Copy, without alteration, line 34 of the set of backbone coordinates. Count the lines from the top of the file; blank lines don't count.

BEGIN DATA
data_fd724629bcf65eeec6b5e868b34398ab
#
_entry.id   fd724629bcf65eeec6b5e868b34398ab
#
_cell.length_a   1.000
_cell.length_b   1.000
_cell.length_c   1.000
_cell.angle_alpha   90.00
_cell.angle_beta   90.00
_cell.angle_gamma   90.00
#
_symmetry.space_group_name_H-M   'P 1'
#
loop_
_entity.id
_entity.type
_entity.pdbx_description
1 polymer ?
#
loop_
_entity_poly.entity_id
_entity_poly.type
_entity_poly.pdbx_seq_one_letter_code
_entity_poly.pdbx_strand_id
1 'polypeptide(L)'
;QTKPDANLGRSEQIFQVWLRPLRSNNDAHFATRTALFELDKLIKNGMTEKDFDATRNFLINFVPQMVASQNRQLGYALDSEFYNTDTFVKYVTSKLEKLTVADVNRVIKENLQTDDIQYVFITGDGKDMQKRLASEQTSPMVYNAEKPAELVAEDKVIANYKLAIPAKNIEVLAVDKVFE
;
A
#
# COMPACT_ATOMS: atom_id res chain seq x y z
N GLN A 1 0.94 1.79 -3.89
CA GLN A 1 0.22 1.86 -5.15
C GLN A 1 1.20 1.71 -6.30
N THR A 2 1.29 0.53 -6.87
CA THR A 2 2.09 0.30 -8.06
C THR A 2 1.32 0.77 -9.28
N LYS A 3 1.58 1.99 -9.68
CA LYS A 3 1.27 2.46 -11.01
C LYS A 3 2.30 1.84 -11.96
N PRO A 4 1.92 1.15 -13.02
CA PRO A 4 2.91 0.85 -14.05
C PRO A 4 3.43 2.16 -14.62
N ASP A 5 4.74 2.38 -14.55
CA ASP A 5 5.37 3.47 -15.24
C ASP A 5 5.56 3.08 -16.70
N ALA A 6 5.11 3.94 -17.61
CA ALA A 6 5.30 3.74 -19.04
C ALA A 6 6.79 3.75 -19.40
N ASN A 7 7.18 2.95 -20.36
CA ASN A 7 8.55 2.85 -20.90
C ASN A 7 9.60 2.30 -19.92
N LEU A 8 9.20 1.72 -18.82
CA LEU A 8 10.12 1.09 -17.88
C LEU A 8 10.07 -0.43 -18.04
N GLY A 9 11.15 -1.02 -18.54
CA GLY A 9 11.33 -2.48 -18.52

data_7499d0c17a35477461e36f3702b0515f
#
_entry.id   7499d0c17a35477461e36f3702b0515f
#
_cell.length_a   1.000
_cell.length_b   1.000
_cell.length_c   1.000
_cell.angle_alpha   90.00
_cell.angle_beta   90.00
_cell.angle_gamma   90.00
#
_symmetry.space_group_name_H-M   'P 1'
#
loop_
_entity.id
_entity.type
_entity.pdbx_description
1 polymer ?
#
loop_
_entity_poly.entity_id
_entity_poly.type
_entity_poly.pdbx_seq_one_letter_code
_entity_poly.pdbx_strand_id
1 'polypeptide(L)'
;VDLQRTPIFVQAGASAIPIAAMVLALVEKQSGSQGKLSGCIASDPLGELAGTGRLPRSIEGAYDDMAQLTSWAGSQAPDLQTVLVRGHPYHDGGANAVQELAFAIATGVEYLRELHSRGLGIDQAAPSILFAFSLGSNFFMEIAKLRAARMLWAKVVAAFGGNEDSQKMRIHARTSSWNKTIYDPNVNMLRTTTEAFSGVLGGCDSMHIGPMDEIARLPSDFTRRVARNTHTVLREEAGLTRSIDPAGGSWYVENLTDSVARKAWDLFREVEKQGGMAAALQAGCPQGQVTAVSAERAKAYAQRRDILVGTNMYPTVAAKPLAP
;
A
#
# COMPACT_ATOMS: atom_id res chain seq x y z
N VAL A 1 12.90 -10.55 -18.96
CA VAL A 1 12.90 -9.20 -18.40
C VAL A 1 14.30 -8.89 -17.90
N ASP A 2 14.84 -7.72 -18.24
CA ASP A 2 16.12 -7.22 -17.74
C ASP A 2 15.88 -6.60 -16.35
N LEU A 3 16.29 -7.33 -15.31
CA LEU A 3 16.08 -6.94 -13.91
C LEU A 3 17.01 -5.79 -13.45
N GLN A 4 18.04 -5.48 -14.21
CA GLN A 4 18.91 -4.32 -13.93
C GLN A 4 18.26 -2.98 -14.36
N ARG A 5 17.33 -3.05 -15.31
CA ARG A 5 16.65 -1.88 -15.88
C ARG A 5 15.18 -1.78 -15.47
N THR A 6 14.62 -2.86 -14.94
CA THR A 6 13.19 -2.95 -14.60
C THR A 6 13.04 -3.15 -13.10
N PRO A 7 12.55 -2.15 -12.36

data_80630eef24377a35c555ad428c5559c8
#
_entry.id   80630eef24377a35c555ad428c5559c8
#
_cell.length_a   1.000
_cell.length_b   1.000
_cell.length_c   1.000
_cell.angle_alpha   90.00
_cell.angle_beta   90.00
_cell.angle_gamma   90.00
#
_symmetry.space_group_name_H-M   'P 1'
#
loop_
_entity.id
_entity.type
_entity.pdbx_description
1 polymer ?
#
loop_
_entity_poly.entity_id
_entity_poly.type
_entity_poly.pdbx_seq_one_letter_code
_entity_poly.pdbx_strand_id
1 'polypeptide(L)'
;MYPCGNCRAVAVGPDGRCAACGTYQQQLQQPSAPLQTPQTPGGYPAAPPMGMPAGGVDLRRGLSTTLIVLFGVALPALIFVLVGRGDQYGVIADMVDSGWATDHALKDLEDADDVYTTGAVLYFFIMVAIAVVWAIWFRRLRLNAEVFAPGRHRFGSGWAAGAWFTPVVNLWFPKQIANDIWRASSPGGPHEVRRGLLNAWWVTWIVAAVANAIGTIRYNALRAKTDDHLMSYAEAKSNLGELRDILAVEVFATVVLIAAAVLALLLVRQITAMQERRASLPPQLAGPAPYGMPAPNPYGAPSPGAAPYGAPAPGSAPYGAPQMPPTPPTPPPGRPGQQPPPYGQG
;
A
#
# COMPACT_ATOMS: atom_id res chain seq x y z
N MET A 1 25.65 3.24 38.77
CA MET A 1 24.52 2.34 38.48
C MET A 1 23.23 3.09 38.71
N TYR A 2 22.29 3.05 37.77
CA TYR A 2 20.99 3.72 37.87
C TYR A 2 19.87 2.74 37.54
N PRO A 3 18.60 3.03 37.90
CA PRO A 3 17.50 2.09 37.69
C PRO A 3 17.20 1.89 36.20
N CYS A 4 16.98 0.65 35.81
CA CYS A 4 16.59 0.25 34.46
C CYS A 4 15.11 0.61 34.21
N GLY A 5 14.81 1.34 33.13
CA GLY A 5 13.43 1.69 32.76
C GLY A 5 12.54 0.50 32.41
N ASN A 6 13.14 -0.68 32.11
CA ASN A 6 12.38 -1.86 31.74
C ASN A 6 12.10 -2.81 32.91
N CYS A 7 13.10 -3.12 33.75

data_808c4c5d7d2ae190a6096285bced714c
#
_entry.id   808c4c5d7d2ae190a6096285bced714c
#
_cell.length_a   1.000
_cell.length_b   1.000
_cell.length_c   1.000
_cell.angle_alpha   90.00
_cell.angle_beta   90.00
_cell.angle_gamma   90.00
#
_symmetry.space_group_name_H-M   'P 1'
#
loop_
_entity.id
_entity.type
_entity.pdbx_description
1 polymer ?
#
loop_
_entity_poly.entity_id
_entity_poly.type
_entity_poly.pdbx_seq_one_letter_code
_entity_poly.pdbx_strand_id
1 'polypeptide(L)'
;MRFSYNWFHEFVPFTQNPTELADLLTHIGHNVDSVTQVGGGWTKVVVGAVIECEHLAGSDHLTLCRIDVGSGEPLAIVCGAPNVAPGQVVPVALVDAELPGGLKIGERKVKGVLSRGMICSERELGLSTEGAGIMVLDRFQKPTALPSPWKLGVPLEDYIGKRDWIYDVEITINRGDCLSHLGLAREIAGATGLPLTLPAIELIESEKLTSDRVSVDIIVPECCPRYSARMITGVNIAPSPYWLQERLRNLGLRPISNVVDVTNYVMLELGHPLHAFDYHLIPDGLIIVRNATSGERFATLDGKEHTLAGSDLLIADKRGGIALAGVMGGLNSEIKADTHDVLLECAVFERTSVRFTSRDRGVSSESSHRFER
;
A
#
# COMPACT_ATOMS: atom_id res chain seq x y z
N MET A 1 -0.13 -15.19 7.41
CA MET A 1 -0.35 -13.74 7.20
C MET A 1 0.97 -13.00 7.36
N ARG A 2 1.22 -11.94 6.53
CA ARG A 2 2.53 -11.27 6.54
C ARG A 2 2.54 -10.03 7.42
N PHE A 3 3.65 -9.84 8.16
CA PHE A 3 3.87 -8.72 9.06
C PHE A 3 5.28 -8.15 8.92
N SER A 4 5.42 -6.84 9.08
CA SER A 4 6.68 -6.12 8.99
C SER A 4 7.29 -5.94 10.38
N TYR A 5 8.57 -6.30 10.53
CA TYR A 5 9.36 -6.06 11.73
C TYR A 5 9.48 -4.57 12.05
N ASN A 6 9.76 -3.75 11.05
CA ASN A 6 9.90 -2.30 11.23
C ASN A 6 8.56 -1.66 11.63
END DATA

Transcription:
N THR A 2 1.29 0.53 -6.87